What Is The Best Way To Cope with Toxic Work Stress?
In my last article, I wrote about the dangers of ignoring the symptoms of too much stress. Many years ago, Walt Disney paid a heavy price for ignoring his stress symptoms. In 1931, he was plagued by severe cost overruns and other problems at his studio. He was experiencing exhaustion, burnout and bouts of depression due to chronic stress and overwork. Speaking about the incident 25 years later, he said:
“I had a nervous breakdown. I went all to pieces. I kept expecting more from the artists and when they let me
down and things. I just got very irritable. I worried and
worried. I got to the point that I couldn’t talk on the
telephone. I’d begin to cry.” (The Animated Man, page 84)
Walt Disney’s doctors recommended that he take a vacation. In October of 1931 he took a month long cross-country trip with his wife Lillian. Speaking about the trip, he said, “I was a new man… I had the time of my life. It was actually the first time we had ever been away since were married.” (page 85)
As helpful as the vacation had been to Walt, he needed to incorporate healthy habits into his daily routine, if he was to avoid another breakdown. Walt Disney’s doctors recommended that he start regularly exercising and find a relaxing hobby.
Walt knew that he had to start taking better care of himself. He began going to the athletic club two or three times per week. He tried his hand at calisthenics, wrestling and boxing, none of which he really enjoyed. Fortunately, he started playing polo, which he really liked doing. He also began playing five holes of golf very early in the morning. He would eat breakfast at the clubhouse and “go to the studio all full of pep.” (page 85)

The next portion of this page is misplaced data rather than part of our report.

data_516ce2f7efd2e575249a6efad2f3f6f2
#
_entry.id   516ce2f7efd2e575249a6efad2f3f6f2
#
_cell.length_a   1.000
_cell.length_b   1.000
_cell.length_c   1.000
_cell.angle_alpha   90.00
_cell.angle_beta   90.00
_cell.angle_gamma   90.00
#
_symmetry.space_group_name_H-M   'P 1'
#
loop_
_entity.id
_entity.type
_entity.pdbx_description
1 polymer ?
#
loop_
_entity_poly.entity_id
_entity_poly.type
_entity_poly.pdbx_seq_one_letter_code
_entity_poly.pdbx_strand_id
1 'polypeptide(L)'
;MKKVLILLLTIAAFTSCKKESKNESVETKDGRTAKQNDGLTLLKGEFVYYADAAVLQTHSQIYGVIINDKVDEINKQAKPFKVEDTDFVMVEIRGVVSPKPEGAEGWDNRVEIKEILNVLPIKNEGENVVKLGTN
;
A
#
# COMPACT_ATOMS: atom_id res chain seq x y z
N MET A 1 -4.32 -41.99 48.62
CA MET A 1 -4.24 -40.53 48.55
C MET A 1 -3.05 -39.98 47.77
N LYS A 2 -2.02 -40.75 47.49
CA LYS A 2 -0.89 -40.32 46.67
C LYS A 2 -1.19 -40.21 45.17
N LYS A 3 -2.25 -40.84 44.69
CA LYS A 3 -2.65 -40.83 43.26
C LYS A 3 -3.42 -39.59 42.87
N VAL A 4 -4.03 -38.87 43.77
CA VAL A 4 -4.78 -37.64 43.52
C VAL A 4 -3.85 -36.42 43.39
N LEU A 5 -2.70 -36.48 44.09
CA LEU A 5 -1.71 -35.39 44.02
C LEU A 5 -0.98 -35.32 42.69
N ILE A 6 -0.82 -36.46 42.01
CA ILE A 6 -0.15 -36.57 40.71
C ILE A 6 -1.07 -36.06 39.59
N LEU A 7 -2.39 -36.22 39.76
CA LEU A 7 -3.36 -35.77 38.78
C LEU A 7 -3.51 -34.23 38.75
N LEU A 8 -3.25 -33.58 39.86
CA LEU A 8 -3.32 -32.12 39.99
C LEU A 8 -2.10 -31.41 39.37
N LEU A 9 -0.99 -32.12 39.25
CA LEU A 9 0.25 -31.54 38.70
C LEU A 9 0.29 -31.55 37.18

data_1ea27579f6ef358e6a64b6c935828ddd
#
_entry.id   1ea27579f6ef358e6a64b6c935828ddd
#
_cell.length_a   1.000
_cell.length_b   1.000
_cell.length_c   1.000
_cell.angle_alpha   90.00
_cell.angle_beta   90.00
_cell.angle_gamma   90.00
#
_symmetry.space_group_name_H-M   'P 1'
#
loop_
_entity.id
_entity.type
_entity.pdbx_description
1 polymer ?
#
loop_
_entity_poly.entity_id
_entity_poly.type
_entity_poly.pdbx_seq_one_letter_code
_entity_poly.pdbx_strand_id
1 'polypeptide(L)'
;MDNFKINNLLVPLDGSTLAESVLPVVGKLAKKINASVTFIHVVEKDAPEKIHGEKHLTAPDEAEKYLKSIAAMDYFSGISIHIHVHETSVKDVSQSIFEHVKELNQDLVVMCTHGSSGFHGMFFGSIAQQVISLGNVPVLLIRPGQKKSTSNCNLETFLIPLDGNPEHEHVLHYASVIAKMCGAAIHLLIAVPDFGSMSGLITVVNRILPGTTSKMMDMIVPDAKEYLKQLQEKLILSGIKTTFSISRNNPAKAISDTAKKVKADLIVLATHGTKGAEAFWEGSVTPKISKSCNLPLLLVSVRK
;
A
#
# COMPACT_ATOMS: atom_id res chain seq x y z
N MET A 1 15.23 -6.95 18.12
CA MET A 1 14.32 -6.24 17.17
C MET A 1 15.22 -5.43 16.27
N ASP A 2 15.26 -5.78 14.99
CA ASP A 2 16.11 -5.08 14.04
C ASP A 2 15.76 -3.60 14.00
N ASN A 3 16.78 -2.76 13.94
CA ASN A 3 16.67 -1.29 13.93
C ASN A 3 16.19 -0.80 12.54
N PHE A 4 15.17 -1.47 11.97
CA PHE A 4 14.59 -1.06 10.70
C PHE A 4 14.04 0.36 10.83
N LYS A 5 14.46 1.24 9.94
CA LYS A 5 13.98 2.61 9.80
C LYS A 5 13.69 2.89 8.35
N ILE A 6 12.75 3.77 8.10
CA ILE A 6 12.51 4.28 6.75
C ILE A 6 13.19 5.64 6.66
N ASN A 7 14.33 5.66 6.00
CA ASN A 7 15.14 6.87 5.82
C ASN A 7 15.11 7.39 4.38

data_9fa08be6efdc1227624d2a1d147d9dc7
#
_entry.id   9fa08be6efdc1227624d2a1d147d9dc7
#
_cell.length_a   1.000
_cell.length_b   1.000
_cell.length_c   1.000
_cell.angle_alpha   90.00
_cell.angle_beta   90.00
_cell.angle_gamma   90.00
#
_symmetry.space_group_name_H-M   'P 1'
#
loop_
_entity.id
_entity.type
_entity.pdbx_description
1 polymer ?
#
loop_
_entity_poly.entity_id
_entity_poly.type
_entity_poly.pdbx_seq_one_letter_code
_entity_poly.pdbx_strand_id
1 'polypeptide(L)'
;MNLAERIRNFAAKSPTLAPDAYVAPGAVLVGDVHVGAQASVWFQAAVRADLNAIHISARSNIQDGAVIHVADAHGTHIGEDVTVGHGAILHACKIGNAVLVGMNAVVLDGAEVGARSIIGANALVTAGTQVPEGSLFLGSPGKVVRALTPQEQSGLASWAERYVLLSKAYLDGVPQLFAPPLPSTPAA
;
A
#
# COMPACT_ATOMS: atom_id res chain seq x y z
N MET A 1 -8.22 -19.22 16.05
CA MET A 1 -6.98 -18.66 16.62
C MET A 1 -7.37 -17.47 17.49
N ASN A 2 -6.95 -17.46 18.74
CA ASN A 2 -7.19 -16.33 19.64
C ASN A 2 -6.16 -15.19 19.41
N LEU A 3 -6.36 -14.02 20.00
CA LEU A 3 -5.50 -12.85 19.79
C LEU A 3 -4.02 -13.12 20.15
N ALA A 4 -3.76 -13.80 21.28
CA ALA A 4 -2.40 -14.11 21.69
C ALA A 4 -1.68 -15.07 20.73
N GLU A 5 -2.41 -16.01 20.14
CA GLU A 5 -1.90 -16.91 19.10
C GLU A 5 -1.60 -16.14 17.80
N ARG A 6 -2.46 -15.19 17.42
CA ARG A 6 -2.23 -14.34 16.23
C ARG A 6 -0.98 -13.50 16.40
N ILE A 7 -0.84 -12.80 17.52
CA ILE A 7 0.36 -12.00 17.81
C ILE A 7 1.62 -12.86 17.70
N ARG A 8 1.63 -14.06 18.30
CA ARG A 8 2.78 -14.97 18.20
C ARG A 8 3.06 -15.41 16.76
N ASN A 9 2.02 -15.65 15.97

Walt realized that he needed to get more rest. Since he began his work day so early, he started taking a nap each afternoon. His secretary would hold his calls and he would lie down on the couch in his office and sleep for thirty minutes.
Walt also began building model trains. This enabled him to get his mind off work and relax during his evenings and weekends. All of these healthy habits enabled Walt to manage his stress and maintain peace of mind. He did not work as many hours as before, but he found himself being more productive and creative.
You may not be interested in playing polo, but is there an enjoyable activity you could do that would enable you to get some exercise and fresh air? Do you have any relaxing hobbies such as coin collecting or gardening that you could do for 10 or 15 minutes per day? You may not be able to take a nap in your office as Walt Disney did, but could you occasionally take a 20 minute nap in your car during your lunch break?
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